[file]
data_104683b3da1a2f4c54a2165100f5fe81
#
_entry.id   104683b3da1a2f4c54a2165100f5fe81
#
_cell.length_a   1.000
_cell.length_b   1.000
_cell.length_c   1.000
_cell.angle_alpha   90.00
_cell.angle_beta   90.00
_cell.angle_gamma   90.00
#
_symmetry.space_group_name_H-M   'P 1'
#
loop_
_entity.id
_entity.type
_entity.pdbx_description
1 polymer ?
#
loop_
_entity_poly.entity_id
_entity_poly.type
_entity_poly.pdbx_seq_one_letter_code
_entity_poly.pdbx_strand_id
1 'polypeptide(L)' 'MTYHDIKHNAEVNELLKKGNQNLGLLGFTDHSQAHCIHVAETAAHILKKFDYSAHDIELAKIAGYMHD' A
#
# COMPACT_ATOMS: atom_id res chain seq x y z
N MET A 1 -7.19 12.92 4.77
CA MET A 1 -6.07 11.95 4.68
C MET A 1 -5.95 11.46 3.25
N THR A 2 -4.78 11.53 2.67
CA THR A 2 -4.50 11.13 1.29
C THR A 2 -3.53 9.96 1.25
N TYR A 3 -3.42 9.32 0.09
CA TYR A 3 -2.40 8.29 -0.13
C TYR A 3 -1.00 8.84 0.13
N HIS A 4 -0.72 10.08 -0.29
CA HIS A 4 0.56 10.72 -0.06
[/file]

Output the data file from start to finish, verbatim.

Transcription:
data_104683b3da1a2f4c54a2165100f5fe81
#
_entry.id   104683b3da1a2f4c54a2165100f5fe81
#
_cell.length_a   1.000
_cell.length_b   1.000
_cell.length_c   1.000
_cell.angle_alpha   90.00
_cell.angle_beta   90.00
_cell.angle_gamma   90.00
#
_symmetry.space_group_name_H-M   'P 1'
#
loop_
_entity.id
_entity.type
_entity.pdbx_description
1 polymer ?
#
loop_
_entity_poly.entity_id
_entity_poly.type
_entity_poly.pdbx_seq_one_letter_code
_entity_poly.pdbx_strand_id
1 'polypeptide(L)' 'MTYHDIKHNAEVNELLKKGNQNLGLLGFTDHSQAHCIHVAETAAHILKKFDYSAHDIELAKIAGYMHD' A
#
# COMPACT_ATOMS: atom_id res chain seq x y z
N MET A 1 -7.19 12.92 4.77
CA MET A 1 -6.07 11.95 4.68
C MET A 1 -5.95 11.46 3.25
N THR A 2 -4.78 11.53 2.67
CA THR A 2 -4.50 11.13 1.29
C THR A 2 -3.53 9.96 1.25
N TYR A 3 -3.42 9.32 0.09
CA TYR A 3 -2.40 8.29 -0.13
C TYR A 3 -1.00 8.84 0.13
N HIS A 4 -0.72 10.08 -0.29
CA HIS A 4 0.56 10.72 -0.06